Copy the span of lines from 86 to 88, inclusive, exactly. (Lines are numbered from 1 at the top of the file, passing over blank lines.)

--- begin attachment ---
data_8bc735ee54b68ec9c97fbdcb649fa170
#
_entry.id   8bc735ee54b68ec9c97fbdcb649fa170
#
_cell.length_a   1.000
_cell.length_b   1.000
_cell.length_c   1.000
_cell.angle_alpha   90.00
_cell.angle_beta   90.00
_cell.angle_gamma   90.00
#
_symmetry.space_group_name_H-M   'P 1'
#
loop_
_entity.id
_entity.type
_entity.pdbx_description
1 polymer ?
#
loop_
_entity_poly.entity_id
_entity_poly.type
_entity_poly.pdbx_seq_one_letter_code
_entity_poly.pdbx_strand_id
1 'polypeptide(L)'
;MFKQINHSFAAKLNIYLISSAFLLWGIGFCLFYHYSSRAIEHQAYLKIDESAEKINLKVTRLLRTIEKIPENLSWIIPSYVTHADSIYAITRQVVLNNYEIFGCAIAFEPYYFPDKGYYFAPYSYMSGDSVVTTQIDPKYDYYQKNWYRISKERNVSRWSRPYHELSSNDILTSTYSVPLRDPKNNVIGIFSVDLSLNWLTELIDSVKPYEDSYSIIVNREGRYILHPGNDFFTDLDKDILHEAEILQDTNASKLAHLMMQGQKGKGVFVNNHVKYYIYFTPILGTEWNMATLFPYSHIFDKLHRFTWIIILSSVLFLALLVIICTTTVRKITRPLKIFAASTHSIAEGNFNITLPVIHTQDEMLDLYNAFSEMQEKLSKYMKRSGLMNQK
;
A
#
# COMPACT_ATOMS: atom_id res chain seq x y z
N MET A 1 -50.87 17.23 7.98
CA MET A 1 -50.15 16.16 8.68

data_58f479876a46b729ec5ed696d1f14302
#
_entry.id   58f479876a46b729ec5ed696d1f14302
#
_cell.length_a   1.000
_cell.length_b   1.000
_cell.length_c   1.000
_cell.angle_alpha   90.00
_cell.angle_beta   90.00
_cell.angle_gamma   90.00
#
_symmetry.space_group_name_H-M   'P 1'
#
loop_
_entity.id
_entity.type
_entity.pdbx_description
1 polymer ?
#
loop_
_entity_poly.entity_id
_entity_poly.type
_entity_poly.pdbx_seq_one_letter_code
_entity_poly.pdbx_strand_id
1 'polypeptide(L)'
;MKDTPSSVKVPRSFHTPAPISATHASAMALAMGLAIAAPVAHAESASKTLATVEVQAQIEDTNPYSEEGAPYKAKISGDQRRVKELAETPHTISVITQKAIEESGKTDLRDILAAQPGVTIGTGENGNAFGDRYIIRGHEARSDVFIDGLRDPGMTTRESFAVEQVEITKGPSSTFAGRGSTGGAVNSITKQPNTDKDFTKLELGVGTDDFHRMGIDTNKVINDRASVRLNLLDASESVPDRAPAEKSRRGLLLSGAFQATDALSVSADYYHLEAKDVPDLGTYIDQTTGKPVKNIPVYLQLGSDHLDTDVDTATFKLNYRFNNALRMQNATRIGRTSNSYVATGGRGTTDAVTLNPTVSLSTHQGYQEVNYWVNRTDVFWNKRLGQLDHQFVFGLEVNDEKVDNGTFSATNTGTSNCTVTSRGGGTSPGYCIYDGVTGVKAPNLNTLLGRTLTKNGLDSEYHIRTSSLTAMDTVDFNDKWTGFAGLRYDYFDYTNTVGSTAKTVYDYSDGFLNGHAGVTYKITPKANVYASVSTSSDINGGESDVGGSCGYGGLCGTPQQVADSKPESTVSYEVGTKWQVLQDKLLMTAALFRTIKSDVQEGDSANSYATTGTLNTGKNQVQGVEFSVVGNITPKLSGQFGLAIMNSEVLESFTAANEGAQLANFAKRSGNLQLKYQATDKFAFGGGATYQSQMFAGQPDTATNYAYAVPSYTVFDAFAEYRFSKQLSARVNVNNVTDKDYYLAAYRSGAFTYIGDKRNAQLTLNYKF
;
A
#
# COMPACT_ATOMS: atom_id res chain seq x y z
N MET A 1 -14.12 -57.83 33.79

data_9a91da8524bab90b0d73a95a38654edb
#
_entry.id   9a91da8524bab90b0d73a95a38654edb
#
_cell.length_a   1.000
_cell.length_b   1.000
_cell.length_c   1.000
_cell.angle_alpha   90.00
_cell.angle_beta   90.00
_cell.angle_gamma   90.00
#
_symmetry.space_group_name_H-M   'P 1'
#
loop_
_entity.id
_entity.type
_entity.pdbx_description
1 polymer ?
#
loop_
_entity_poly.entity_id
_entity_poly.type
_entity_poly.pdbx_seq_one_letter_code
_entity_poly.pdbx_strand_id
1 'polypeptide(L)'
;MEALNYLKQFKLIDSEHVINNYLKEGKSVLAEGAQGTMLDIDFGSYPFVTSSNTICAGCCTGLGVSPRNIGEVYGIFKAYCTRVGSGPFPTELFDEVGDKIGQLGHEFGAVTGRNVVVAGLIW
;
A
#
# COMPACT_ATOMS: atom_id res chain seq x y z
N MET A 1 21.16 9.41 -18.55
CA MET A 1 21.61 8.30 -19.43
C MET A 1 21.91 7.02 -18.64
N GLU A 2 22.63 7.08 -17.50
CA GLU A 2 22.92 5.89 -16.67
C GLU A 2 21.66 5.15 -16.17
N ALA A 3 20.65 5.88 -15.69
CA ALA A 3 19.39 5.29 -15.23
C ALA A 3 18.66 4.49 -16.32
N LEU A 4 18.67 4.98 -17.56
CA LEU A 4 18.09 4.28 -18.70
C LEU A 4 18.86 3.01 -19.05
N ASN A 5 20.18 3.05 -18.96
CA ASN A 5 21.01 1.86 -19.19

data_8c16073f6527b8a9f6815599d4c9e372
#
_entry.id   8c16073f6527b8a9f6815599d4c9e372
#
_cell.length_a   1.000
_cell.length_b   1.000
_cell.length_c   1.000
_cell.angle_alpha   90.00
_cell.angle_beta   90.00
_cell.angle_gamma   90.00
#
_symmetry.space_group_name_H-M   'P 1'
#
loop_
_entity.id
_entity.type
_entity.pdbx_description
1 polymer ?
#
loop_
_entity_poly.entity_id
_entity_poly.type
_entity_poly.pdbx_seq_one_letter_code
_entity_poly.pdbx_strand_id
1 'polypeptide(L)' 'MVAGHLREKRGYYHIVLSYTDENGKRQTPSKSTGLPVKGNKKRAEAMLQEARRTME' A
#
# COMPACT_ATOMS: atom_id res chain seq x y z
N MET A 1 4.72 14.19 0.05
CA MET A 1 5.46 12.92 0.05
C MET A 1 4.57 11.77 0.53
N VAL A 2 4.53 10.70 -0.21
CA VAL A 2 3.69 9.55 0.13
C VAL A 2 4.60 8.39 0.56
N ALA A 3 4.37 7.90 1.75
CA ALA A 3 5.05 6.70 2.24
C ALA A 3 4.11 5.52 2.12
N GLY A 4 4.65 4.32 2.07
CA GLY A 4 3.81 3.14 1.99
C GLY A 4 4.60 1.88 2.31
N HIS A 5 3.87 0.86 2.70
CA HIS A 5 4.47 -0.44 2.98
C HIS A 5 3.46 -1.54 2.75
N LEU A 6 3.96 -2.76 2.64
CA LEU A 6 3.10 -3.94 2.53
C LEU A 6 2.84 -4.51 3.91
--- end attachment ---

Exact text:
_entity_poly.pdbx_seq_one_letter_code
_entity_poly.pdbx_strand_id
1 'polypeptide(L)'